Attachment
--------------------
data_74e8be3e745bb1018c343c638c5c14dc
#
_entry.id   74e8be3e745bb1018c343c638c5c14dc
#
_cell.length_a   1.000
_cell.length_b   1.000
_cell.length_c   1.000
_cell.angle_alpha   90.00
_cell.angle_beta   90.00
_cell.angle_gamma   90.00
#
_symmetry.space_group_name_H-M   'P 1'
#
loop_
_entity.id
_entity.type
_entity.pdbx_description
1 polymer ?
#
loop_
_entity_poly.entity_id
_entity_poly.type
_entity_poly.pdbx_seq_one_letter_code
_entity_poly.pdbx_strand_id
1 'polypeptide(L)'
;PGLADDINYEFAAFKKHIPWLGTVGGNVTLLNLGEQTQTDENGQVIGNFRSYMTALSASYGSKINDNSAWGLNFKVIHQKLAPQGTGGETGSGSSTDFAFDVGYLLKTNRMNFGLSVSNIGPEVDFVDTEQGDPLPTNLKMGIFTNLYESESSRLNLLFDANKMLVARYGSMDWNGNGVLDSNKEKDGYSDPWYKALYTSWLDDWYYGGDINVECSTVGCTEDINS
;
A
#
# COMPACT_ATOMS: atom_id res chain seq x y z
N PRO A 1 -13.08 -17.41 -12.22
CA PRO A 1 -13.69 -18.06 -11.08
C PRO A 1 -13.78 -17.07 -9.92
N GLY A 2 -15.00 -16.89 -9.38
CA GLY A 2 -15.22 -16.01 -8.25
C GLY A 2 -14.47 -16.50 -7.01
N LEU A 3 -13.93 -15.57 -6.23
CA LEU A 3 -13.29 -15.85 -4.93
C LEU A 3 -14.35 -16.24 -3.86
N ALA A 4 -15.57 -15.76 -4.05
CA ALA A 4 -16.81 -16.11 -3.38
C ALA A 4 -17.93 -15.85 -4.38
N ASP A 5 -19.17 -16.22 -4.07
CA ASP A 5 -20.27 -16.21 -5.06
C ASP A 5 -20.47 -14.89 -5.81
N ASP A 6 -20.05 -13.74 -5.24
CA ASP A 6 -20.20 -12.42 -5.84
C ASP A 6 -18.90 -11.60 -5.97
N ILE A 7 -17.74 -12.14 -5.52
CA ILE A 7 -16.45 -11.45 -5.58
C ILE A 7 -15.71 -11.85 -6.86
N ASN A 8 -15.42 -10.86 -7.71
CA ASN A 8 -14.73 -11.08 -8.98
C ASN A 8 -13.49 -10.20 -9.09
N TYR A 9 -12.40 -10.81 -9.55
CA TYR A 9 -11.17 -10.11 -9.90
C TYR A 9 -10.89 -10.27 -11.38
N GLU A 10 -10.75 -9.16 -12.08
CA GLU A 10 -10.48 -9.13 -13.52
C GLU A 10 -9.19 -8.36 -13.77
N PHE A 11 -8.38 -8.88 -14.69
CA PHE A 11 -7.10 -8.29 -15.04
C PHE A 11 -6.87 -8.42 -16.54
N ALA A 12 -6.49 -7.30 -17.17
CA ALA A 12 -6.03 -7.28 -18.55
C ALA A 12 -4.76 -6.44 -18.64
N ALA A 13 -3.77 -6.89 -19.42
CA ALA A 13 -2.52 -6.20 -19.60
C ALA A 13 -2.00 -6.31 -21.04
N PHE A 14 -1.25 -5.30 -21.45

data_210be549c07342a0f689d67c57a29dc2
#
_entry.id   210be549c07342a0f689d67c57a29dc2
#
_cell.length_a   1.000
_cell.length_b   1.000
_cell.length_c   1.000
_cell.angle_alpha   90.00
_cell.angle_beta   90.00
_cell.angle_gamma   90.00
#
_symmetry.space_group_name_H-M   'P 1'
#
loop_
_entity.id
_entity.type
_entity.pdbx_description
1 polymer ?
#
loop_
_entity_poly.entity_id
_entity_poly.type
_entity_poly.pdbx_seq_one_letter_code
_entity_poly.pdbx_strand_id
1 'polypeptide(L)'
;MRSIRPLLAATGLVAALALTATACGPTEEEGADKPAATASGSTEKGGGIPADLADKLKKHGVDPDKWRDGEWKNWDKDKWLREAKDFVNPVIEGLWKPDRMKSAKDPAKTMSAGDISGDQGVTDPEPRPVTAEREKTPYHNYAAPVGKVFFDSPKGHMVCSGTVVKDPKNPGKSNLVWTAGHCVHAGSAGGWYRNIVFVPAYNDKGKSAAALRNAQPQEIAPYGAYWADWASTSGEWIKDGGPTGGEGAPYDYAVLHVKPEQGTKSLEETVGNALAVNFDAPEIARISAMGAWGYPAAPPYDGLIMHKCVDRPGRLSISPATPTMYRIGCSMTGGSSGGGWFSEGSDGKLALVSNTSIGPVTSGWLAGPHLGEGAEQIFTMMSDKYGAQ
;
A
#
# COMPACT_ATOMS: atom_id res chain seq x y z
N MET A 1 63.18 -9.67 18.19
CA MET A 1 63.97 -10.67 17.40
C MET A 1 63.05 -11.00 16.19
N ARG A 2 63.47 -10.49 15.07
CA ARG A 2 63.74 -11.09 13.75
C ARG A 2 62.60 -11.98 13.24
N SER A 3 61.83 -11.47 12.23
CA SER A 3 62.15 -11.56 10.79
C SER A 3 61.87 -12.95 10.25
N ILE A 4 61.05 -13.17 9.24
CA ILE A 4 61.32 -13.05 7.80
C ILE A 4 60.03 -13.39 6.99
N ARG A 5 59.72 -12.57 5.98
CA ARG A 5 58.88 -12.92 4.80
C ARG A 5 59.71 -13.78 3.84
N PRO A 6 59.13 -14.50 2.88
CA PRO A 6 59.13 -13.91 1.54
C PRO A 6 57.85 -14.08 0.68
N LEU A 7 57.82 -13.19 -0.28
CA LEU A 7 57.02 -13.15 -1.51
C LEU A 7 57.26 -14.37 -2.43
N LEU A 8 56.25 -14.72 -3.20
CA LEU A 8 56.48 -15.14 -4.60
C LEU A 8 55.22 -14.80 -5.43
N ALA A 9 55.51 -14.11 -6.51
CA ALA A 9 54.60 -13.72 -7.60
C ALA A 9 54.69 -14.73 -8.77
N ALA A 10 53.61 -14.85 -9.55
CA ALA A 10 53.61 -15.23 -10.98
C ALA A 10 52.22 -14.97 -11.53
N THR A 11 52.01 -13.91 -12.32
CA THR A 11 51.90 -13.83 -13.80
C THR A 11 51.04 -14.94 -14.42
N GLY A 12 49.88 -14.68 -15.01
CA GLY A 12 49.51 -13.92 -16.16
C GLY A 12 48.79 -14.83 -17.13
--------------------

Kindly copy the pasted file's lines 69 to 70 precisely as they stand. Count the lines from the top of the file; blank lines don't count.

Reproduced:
C ALA A 13 -2.00 -6.31 -21.04
N PHE A 14 -1.25 -5.30 -21.45